DT: Is it a resource issue for you guys, as a practice, to be part of this, in terms of running and organising it?
HL: We are keen to do that. There's a small amount of the grant which is supporting that, but it's not going to cover what we put in. But we are always thinking about how we're using the resources that we have in a responsible way. And this seems like a worthy use of that time.
HL: …So no, I don't think it's a problem. I mean, I'm saying that now, we’re not stuck in it yet, are we? (laughs)
It might become an enormous thing if we’ve got so much interest and trying to pair that with practice, but so far it feels manageable. We've set out that we think that we can involve 150 people across the 21 practices on the London Practice Forum so we think we can manage that number of transactions. We’ll see what it goes to from here, I guess!
DT: Why do you think architecture is such a bad performer in this milieu? In terms of BAME backgrounds. I mean it's a big question, obviously.
HL: It is a really big question, isn’t it? I think that you probably couldn't narrow it down to just one thing, could you?
HL: But there is a sort of…I don't know if it is too controversial to say…I don’t think it is too controversial to say but there's a sort of elitist feel about it, isn’t there? It's a profession that has several barriers to get through to get to be an actual architect. And you have to be pretty committed to do that. And if at each point along that way you're facing bias, then I don't think we should be surprised at the end result of that. And so I suppose that's what this programme was trying to do; is just make sure that from 16 to 24 is where the programme is aimed at. And at start-ups and new businesses; that we’re trying to lower those thresholds, whether you're at school thinking about the built environment, or whether you're at University thinking about whether you should end up doing your Part 2, or whether you've qualified and you're thinking about whether you should start your business. That at each of those levels we’re trying to lower those barriers and help people over the barriers that remain.
DT: What's your experience as an employer? Are you surprised at the low level of applicants you get for jobs at We Made That from this sort of background?
HL: I don't know if that's true, actually. So we are currently… I mean I don't have the data; it may be true. But we have currently got a survey that we put out to anybody who applies to us at anytime, whether we are recruiting or not, because we get general, speculative applications, to try and make sure that we have evidence of what is the range of diversity of people that apply to us, what is the range of diversity of people that we interview, and what is the range of diversity of people that we employ. So then we would be able to say definitively: oh, we are not getting people in that are diverse, for example. But we need to really pin that down and be more specific about it.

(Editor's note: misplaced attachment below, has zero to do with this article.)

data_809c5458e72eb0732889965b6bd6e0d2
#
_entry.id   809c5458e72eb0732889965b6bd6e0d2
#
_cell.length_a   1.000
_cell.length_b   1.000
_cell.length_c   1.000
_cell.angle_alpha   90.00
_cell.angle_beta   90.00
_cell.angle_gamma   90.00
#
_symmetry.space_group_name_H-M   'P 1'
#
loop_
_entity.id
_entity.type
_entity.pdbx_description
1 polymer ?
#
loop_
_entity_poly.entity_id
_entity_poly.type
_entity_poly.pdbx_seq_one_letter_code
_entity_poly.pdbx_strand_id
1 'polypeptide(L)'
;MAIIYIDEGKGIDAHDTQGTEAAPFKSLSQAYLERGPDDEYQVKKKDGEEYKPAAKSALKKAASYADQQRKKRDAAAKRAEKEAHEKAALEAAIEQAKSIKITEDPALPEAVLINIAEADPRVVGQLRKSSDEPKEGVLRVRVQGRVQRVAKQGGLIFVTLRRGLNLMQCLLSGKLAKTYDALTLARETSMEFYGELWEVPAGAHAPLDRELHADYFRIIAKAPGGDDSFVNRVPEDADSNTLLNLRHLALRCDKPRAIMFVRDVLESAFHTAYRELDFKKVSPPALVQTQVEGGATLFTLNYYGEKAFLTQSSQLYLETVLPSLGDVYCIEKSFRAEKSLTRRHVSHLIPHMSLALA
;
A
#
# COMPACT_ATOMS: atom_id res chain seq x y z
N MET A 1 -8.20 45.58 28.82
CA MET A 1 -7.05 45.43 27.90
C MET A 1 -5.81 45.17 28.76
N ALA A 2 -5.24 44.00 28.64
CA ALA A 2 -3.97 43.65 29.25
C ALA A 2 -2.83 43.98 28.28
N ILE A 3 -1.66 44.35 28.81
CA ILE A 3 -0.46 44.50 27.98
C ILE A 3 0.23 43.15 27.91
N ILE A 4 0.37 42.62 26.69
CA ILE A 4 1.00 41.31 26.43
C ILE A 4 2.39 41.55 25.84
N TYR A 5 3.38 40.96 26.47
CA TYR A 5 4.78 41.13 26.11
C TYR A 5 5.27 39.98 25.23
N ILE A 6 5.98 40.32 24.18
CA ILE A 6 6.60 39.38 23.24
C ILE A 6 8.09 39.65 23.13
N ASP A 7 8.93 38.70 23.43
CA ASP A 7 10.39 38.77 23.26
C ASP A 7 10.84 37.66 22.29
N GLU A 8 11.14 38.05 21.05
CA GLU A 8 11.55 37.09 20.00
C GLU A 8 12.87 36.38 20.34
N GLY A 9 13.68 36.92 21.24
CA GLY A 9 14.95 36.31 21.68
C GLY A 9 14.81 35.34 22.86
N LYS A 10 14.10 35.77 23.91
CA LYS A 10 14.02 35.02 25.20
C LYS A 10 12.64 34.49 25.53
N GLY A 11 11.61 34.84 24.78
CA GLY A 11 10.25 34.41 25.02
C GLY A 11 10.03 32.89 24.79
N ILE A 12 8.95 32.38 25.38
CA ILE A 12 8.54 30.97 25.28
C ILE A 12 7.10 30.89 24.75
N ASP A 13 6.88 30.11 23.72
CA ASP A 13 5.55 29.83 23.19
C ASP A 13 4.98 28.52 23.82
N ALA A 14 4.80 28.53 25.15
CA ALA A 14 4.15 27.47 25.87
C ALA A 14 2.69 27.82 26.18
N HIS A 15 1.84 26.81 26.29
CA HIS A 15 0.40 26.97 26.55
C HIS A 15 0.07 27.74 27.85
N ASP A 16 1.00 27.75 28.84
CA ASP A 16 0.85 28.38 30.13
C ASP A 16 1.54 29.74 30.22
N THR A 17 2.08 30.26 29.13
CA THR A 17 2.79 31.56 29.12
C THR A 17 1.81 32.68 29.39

I think that, as far as I understand it, diversity becomes less diverse as you move through architecture, but I think there is still an issue of communication of architecture and built environment professionals at a school level, all the way through. But we are also supportive of the Accelerate Programme which is supported by Open House. I think that's trying to tackle that issue as well. So I think there probably is a lack of diversity of people that are applying but we are looking to see if that is true. And then those barriers get cumulatively impactful as you move through the profession.
DT: Yeah. Well, good on you for doing it. I think it's a really great thing. What are your main hopes for it in, say, the next year to five years?
HL: I hope that these first 150 people have a really fantastic time, and even whether they choose to go into architecture or not that they feel that they've had good value from it. We've got Afterparti involved for the alumni programme of new architecture writers from the Architecture Foundation helping us with evaluation and reflection and knowledge-sharing. So I hope that it becomes, first of all, valuable for those people; that’s number one. But also that it sets a model that we can carry forward together, either with the London Practice Forum or wider across the profession to ultimately mean that architecture is as diverse as the cities and places that we are designing for. Obviously, we are one tiny part of that bigger picture, but I think that by being deliberate and careful in the way that we are approaching it, and reflecting on the process that we will learn lessons that could have a bigger impact than just this programme.
DT: Brilliant. That's really great. Thank you very much your time, and well done again. Good luck with it!
HL: Cheers! Thanks very much! Good to talk to you.
DT: And you. See you soon.
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